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1700: Scenes from London Life

Scenes from London Life Maureen Waller captures the grit and excitement of London in Combining investigative reporting with popular history she portrays London s teeming sprawling urban life and creates a brilliant cu

  • Title: 1700: Scenes from London Life
  • Author: Maureen Waller
  • ISBN: 9781568582160
  • Page: 221
  • Format: Paperback
  • Maureen Waller captures the grit and excitement of London in 1700 Combining investigative reporting with popular history, she portrays London s teeming, sprawling urban life and creates a brilliant cultural map of a city poised between medievalism and empire in this Book of the Month Club Selection.

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      Posted by:Maureen Waller
      Published :2019-01-12T02:28:13+00:00

    1 thought on “1700: Scenes from London Life

    1. London of the great cities in the world in 1700.ade was booming, William and Mary sat on the throne, beautiful buildings were being erected, many which still exist, and the city was growing by leaps and bounds. That was the positive side of London but there was a terribly dark side as well. It was a cesspool, sewage running in the streets and fouling the Thames, poverty that boggles the mind, a mortality rate that is hard to imagine, and rampant crime.The author has divided the book into chapter [...]

    2. Re-read 2016 - A book about what you could have seen, eaten, heard, and smelled if you lived in London during 1700. It is a social history and the very first book I had read by this author. It made me a fan of her style of writing and I have read other books published by her since. This is my favorite by her and it is one that I love to re-read and use for papers for my history classes.

    3. A vivid, readable description of London at the turn of the century - not the 21st century, or even the 20th, but the 18th. Twelve years after the Glorious Revolution, 35 years after the Plague Year, 51 years after the execution of Charles I. Each chapter follows a different theme, and the book is full of fascinating snippets of real London life - marriages happy and unhappy, childbirth and childhood, work, leisure, food and drink, prostitutes, highwaymen, pickpockets and all. A great read for an [...]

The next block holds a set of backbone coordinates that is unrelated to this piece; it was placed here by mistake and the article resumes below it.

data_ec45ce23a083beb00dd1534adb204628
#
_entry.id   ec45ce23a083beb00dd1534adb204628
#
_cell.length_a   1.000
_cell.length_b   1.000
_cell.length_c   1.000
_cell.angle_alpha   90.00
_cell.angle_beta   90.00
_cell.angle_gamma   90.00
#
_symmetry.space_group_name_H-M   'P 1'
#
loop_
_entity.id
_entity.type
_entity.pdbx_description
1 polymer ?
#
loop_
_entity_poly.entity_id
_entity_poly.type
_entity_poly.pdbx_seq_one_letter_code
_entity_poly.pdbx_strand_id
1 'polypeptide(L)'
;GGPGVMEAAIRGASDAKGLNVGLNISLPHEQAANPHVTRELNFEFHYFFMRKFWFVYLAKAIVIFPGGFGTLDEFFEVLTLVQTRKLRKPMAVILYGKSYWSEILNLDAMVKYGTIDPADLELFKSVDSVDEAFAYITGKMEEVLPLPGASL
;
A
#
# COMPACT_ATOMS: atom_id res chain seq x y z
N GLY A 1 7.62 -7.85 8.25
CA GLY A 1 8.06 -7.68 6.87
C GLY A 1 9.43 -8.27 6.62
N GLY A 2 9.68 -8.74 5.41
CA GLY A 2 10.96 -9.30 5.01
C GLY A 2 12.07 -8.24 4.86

4. A readable and fun account of the sociology of early 18th century London. This is the era when London gradually became the center of the world, and the society of that capital began to become recognizable to modern eyes more or less. The book covers marriage, childbirth, childhood, disease and medicine, death and burial, domestic arrangements, fashion, consumption of food and drink, the emergence of social gathering places such as coffee houses and taverns, amusements, the work environment, pove [...]

    5. This is a book that does what it says on the tin. When you've finished it, you'll have a pretty clear idea about the sights, smells and activities of this overcrowded city and centre of commerce as it enters the eighteenth century. You'll read about rich and poor, immigrant Huguenots, prostitutes, life in the taverns and coffee houses. You'll find out what each stage of life is like, from newborn to elderly, for the well, the ill and diseased, the working person and the wealthy resident. It's fu [...]

    6. I loved this book! It discusses in depth how Londoners managed to live (or sometimes not) in and around the year 1700. The author covers many topics from marriage and childbirth to work and poverty to vice, crime, and punishment.Suicide seemed to be unusually prevalent in the years around 1700. It is unclear whether there were actually more suicides than there had been earlier or whether the large population and the newspaper coverage given to suicides at the time just made it seem that way. A f [...]